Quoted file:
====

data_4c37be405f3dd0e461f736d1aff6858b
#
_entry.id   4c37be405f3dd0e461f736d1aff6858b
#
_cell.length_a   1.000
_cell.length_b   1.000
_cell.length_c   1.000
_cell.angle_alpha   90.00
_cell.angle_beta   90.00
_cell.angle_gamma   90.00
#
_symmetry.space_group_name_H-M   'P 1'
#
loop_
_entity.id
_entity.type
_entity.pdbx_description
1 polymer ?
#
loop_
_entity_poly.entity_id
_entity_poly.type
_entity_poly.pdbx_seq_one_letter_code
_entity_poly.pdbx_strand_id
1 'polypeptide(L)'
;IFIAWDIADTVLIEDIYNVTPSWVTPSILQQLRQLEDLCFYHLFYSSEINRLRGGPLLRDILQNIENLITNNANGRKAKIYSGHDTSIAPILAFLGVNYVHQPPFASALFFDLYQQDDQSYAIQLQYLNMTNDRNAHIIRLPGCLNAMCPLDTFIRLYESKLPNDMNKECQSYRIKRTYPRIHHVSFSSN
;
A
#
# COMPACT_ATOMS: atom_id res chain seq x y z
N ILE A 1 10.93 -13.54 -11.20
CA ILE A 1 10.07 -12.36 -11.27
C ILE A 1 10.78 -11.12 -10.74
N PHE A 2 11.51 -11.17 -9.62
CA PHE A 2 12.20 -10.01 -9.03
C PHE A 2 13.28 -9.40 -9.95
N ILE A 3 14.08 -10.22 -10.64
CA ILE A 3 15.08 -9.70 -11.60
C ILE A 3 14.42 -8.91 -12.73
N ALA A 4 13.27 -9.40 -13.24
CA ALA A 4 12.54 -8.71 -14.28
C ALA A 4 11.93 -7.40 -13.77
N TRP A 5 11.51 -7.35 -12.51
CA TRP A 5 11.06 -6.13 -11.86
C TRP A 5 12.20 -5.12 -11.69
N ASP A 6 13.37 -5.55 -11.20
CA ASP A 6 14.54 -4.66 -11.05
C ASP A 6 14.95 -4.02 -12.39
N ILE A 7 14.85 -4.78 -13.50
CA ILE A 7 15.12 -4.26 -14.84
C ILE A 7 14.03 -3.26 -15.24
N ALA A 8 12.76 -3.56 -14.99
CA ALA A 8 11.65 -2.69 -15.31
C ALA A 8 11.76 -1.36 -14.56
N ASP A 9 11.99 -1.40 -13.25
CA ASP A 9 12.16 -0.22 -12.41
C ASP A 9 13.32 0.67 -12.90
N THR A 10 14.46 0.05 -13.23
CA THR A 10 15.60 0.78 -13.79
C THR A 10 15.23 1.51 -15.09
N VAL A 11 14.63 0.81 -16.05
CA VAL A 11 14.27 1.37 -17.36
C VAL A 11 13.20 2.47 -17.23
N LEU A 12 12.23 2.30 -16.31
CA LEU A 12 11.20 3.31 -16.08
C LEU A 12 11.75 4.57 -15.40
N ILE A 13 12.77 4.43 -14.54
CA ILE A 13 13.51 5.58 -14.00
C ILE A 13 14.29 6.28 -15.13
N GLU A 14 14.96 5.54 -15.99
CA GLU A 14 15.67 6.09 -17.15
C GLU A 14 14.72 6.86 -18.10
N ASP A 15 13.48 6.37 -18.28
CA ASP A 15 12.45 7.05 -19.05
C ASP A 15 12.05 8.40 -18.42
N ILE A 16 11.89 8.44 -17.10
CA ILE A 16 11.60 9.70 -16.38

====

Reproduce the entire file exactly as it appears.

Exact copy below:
data_4c37be405f3dd0e461f736d1aff6858b
#
_entry.id   4c37be405f3dd0e461f736d1aff6858b
#
_cell.length_a   1.000
_cell.length_b   1.000
_cell.length_c   1.000
_cell.angle_alpha   90.00
_cell.angle_beta   90.00
_cell.angle_gamma   90.00
#
_symmetry.space_group_name_H-M   'P 1'
#
loop_
_entity.id
_entity.type
_entity.pdbx_description
1 polymer ?
#
loop_
_entity_poly.entity_id
_entity_poly.type
_entity_poly.pdbx_seq_one_letter_code
_entity_poly.pdbx_strand_id
1 'polypeptide(L)'
;IFIAWDIADTVLIEDIYNVTPSWVTPSILQQLRQLEDLCFYHLFYSSEINRLRGGPLLRDILQNIENLITNNANGRKAKIYSGHDTSIAPILAFLGVNYVHQPPFASALFFDLYQQDDQSYAIQLQYLNMTNDRNAHIIRLPGCLNAMCPLDTFIRLYESKLPNDMNKECQSYRIKRTYPRIHHVSFSSN
;
A
#
# COMPACT_ATOMS: atom_id res chain seq x y z
N ILE A 1 10.93 -13.54 -11.20
CA ILE A 1 10.07 -12.36 -11.27
C ILE A 1 10.78 -11.12 -10.74
N PHE A 2 11.51 -11.17 -9.62
CA PHE A 2 12.20 -10.01 -9.03
C PHE A 2 13.28 -9.40 -9.95
N ILE A 3 14.08 -10.22 -10.64
CA ILE A 3 15.08 -9.70 -11.60
C ILE A 3 14.42 -8.91 -12.73
N ALA A 4 13.27 -9.40 -13.24
CA ALA A 4 12.54 -8.71 -14.28
C ALA A 4 11.93 -7.40 -13.77
N TRP A 5 11.51 -7.35 -12.51
CA TRP A 5 11.06 -6.13 -11.86
C TRP A 5 12.20 -5.12 -11.69
N ASP A 6 13.37 -5.55 -11.20
CA ASP A 6 14.54 -4.66 -11.05
C ASP A 6 14.95 -4.02 -12.39
N ILE A 7 14.85 -4.78 -13.50
CA ILE A 7 15.12 -4.26 -14.84
C ILE A 7 14.03 -3.26 -15.24
N ALA A 8 12.76 -3.56 -14.99
CA ALA A 8 11.65 -2.69 -15.31
C ALA A 8 11.76 -1.36 -14.56
N ASP A 9 11.99 -1.40 -13.25
CA ASP A 9 12.16 -0.22 -12.41
C ASP A 9 13.32 0.67 -12.90
N THR A 10 14.46 0.05 -13.23
CA THR A 10 15.60 0.78 -13.79
C THR A 10 15.23 1.51 -15.09
N VAL A 11 14.63 0.81 -16.05
CA VAL A 11 14.27 1.37 -17.36
C VAL A 11 13.20 2.47 -17.23
N LEU A 12 12.23 2.30 -16.31
CA LEU A 12 11.20 3.31 -16.08
C LEU A 12 11.75 4.57 -15.40
N ILE A 13 12.77 4.43 -14.54
CA ILE A 13 13.51 5.58 -14.00
C ILE A 13 14.29 6.28 -15.13
N GLU A 14 14.96 5.54 -15.99
CA GLU A 14 15.67 6.09 -17.15
C GLU A 14 14.72 6.86 -18.10
N ASP A 15 13.48 6.37 -18.28
CA ASP A 15 12.45 7.05 -19.05
C ASP A 15 12.05 8.40 -18.42
N ILE A 16 11.89 8.44 -17.10
CA ILE A 16 11.60 9.70 -16.38